New Maine Hunting & Fishing Laws: Here’s What You Need To Know
Here in Maine, it's always important to have the latest information on outdoor sporting laws, so everyone can stay safe and have fun. With hunting seasons either already here or right around the corner, here's what you need to know about recent changes.
The Maine Department of Inland Fisheries & Wildlife has the authority to patrol the state and enforce all laws relating to hunting and fishing. Here's an overview of the recent changes, as enacted by the 127th Maine Legislature:
Mainers May Now Carry a Concealed Handgun Without a Permit
This law allows a person to carry a concealed handgun without a permit and may have that concealed, loaded pistol or revolver in or on a motor vehicle or trailer if:
1) The person is 21 years of age or older and is not otherwise prohibited from possessing a firearm or;
2) The person is 18 years old or older and under 21 years of age and on active duty in the Armed Forces of the United States or the National Guard or is an honorably discharged veteran of the Armed Forces of the United States or the National Guard and is not otherwise prohibited from carrying a firearm. This law takes effect on October 15, 2015.
New Animals Added to the Maine Endangered Species List
This bill changes the status of certain species on the State Endangered and Threatened Species list. It adds three mammals and three invertebrates to Maine’s current list of Endangered and Threatened Species. All three mammals are cave-dwelling bats. The three invertebrates placed on the list are a butterfly, a tiger beetle, and a land snail.
Authority to Cancel Hunting Seasons
LD 570 gives the Commissioner of Inland Fisheries & Wildlife the authority to postpone or cancel an open hunting season without the Governor’s authorization on any game species based on sound scientific wildlife management principles if the commissioner has concerns regarding disease, weather conditions, reduction in population or other unforeseen factors that may prevent publicly derived management goals from being met.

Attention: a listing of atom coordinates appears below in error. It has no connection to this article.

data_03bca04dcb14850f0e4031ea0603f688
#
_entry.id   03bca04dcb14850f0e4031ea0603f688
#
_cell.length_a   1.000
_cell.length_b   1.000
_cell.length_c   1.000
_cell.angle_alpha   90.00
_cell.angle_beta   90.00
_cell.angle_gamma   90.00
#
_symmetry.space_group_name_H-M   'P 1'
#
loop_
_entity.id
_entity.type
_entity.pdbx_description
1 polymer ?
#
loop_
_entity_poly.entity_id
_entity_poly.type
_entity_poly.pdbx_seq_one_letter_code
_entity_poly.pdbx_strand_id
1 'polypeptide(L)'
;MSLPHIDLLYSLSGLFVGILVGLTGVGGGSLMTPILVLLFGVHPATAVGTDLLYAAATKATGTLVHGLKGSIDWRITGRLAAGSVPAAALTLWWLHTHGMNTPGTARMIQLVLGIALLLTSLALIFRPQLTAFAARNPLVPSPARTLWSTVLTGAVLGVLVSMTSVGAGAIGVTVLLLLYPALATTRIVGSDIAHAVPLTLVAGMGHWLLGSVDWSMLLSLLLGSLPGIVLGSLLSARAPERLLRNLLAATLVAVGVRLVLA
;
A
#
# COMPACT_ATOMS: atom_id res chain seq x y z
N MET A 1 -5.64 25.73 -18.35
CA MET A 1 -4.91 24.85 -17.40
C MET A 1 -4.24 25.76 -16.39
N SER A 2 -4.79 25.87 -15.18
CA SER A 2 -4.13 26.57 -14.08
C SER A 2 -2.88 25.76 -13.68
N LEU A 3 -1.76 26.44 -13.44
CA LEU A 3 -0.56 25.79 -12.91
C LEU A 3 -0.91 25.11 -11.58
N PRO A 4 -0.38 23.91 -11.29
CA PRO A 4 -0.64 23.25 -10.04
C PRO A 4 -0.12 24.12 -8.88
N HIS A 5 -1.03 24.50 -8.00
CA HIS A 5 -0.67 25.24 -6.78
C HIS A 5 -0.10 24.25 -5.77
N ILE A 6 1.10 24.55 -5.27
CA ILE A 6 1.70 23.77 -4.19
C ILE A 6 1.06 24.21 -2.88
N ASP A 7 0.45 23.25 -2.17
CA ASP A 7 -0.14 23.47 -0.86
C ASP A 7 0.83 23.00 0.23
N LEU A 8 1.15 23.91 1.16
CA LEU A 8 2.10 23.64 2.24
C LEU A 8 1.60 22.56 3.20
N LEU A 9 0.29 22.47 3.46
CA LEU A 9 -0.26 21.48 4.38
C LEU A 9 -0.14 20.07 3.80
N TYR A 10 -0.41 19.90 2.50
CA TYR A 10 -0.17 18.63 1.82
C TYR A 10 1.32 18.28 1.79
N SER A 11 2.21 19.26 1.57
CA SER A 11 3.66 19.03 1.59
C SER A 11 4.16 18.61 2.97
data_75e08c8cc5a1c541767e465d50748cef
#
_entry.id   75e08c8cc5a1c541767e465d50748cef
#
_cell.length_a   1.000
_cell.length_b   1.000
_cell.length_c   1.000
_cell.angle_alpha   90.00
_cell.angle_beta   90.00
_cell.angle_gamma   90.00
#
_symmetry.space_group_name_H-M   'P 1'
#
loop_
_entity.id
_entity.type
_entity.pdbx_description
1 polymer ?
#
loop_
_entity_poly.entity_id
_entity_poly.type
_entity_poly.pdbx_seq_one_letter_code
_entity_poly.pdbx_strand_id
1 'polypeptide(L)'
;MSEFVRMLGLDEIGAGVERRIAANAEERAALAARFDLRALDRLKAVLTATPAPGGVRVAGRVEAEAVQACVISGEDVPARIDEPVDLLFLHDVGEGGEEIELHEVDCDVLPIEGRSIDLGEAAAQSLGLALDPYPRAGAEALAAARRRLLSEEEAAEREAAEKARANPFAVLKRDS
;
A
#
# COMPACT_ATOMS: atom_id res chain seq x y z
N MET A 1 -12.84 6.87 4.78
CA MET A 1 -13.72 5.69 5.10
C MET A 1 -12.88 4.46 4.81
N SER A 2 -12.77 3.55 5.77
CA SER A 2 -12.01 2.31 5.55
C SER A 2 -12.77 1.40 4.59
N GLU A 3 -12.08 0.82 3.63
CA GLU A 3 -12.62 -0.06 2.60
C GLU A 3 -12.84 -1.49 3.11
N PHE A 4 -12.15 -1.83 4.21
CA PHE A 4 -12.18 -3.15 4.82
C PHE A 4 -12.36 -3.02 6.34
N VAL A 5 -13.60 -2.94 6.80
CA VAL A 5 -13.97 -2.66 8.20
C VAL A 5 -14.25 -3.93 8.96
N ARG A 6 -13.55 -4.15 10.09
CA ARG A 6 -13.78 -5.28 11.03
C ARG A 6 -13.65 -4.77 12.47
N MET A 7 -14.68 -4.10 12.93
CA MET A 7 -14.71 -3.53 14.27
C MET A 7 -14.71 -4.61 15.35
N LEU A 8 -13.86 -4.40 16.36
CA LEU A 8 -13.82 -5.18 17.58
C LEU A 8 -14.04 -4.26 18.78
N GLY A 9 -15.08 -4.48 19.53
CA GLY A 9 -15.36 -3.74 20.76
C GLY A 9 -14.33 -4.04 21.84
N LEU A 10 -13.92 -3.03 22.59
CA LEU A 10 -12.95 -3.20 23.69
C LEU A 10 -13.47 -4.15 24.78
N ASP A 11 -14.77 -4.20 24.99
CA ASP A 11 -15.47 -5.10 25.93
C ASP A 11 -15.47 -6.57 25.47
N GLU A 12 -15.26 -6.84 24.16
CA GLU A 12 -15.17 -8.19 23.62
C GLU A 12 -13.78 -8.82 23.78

Target Practice with Bow & Arrow Now Allowed Closer to Buildings
LD 275 For persons target practicing with a crossbow on their own land, or on land which they have permission to use, they may discharge a crossbow within 100 yards of a dwelling provided the projectile does not enter the property of another.
Creation of a New Youth Bear Hunting Day
This law will allow youth hunters to hunt on the Saturday prior to the opening day of the bear hunting season. For 2015 this occurred on August 29, 2015. The youth hunter must have a junior hunting license and can hunt bear with a firearm, bow and arrow or crossbow. This will NOT allow the use of dogs. The adult supervisor, parent or guardian accompanying a youth on youth bear hunting day may not possess a firearm, bow and arrow or crossbow while the youth is participating in the bear hunt.
Transferring of Moose Permits
LD 373 allows family members to transfer awarded permits under limited conditions as set forth by the DIF&W Commissioner. See the new law for details.
No More Smelting on Mud River
This law changed the smelt fishing regulations in Mud Brook in Aroostook County so that it is now closed to recreational smelting with a dip net. It was already closed to the taking of smelts by commercial harvest.
Turkey Hunting Expanded
Effective January 1, 2016 this law makes the holder of a big game or a small game hunting license eligible to hold a wild turkey permit. Formally, only a holder of a big game hunting license could purchase a wild turkey permit. It also directs the Commissioner of IFW to establish a November wild turkey hunting season (beginning fall 2016) that is in addition to the current fall wild turkey hunting season in October. During the November hunt a hunter will be required to wear hunter orange if that hunter is utilizing a firearm. The fall wild turkey hunting season allows a person to take a total of 2 wild turkeys during the October and November seasons combined, regardless of sex.
"B Stream" in Houlton, famous for its sign on I-95, has been renamed the Captain Ambrose Bear
Other new regulations enacted this year include:
Expanded opportunities for junior hunters to hunt deer.
Out-of-state college students may now obtain hunting & fishing licenses at in-state fee levels.
New animals added to the Maine Endangered Species List.
Mainers over age 70 may continue to hunt deer in-season with a Bow & Arrow.